Britain's very own climate indicators are melting away. Iain Cameron, snow-patch researcher and author of The Vanishing Ice, writes about the disappearance of historic snow patches in Scotland, victims of our warming climate.
Be it Australian bush-fires, shrinking Greenland glaciers, or global CO2 levels at unprecedented levels, any reasonably observant consumer of contemporary media is positively spoilt for choice when it comes to their pick of apocalyptic climate change stories. Indeed, so ubiquitous have these news articles become, and so dire are the associated warnings, that barely a day goes by without another disaster story adding to the high level of collective dread.
To most people in the UK though, the stories we read and watch are somehow apart from us. We see them but we don't experience them. For example, we lack receding glaciers, so have to content ourselves with seeing TV reporters standing in front of massive banks of decaying ice. Our temperate, oceanic climate means we don't encounter the horrendous forest fires that torment drier, more forested countries. The suffocating heat that pushes daytime temperatures in excess of 50°C in many countries is something, thankfully, that we don't have to contend with. But it would be a mistake to imagine that we lack all hard evidence that shows changes are taking place in our own climate.
A once-ubiquitous vestige of our glacial past is, itself, becoming an artefact of history
In isolated, shaded bowls of the very highest Scottish mountains, patches of snow from the previous winter can persist right through summer and into autumn. On one or two of these mountains, snow can even endure unmelted from one winter to the next. One particular patch of snow, located on the Highlands' third highest peak, Braeriach, has in the last few years attracted a volume of media attention that far outweighs its very modest size. Called 'The Sphinx' after the VDiff climb above it, this shy wreath of snow, perched 3,800 feet (1,160 metres) above sea-level in the Cairngorms' most isolated place, is historically the UK's most durable.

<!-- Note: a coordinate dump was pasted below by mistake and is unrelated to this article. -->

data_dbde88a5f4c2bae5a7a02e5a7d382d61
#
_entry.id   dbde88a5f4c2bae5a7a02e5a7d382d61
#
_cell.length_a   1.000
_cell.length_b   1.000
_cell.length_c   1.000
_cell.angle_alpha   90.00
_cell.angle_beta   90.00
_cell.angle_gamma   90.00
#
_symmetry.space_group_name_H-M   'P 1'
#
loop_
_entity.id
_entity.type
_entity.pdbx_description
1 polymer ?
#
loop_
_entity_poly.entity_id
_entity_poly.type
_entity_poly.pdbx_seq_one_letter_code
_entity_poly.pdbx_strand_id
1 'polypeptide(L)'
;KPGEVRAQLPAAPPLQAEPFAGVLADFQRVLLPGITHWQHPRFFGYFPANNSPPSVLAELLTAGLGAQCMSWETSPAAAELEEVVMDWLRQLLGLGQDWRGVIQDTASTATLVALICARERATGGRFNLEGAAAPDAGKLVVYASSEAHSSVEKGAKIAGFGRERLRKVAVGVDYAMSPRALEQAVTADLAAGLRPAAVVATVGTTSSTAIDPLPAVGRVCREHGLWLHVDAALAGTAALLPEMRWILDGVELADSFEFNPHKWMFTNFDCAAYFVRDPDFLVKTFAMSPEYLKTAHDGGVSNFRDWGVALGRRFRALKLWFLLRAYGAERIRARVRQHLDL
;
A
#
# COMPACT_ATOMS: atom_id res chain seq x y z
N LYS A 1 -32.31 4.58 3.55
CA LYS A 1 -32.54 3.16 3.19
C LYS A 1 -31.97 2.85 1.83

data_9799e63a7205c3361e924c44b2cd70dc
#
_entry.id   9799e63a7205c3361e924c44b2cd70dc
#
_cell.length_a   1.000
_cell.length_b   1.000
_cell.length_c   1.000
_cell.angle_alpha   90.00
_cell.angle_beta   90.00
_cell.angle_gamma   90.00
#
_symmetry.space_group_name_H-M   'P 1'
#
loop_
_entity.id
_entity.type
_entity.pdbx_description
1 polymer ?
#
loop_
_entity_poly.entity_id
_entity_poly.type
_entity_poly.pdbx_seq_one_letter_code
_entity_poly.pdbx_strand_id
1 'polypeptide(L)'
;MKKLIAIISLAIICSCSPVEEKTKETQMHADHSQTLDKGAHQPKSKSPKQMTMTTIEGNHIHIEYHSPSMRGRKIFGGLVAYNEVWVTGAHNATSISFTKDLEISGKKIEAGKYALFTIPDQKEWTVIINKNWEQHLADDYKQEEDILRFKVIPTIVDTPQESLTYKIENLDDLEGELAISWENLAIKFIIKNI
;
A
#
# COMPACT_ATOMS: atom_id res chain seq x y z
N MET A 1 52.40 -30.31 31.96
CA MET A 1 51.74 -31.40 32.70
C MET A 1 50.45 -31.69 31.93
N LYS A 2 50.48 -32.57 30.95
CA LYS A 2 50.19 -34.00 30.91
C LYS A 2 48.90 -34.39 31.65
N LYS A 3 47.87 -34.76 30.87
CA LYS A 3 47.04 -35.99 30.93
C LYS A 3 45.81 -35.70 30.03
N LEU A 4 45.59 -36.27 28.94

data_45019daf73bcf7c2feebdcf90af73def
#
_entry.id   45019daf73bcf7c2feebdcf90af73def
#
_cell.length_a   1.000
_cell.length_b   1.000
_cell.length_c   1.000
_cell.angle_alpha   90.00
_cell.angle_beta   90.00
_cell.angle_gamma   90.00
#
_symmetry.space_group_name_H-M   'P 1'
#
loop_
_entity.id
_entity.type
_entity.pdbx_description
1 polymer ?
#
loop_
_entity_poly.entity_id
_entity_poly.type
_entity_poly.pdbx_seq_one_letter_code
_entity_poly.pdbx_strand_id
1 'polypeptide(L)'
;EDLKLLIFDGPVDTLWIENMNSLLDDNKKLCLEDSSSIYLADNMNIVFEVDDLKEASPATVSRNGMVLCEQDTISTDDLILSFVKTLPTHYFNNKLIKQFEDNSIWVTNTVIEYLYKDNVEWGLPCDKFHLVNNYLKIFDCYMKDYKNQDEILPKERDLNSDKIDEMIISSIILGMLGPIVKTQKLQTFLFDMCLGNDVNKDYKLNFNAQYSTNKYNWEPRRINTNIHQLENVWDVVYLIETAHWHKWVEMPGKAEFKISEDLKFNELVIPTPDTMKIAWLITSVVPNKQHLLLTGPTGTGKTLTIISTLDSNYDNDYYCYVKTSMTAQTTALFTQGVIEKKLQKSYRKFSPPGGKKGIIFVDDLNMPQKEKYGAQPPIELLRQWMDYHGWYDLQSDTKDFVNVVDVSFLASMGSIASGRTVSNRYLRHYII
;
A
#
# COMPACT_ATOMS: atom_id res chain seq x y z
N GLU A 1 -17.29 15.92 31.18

From the 1840s until well into the 1900s, this relic of the last Ice Age was quietly observed by the sober members of the Scottish Mountaineering Club (SMC), who even then knew it as the most persistent in the country. Indeed, anecdotal evidence passed down from gamekeeper-to-gamekeeper, stalker-to-stalker, suggests that this patch has been observed from at least Georgian times.
And so it was that in October 1933, those ever-watchful chaps at the SMC felt it their duty to report that, in September of the same year, the Sphinx completely vanished for the first time 'in the memory of the oldest member of the club'. So extraordinary an event was it that they felt The Times of London needed to be notified. None of the members expected such a thing ever to happen again. But they were to be quite wrong.
In 1959 the Sphinx melted once more, a mere 26 years later. And although it was to be 1996 before it disappeared again, we only had to wait until 2003 for the next occurrence, followed by another in 2006. This was the third time in 11 years it had succumbed to the summer heat, having only done so twice in the last 200 years. And it didn't end there.
Two further total disappearances followed in 2017 and 2018. Well do I remember standing at that location on a cold, late September day in 2017, holding the very last piece of the by-then 11-year-old Sphinx in my hands. It was no larger than a drinks tray and a pitiful sight. The same thing happened the following year. How dispiriting it was for me, a snow-patch obsessive for decades, to see this once proud piece of the last Ice Age melting an unprecedented two years in succession.
Research shows that snowfall has decreased by 3cm on average per winter in the Cairngorms since the 1980s, in addition to a clear increasing warming trend in observed maximum and minimum temperatures between 1960 and 2019.
These small patches of snow may lack the headline-grabbing pull of forest fires that swallow up whole neighbourhoods, but they tell a story just as important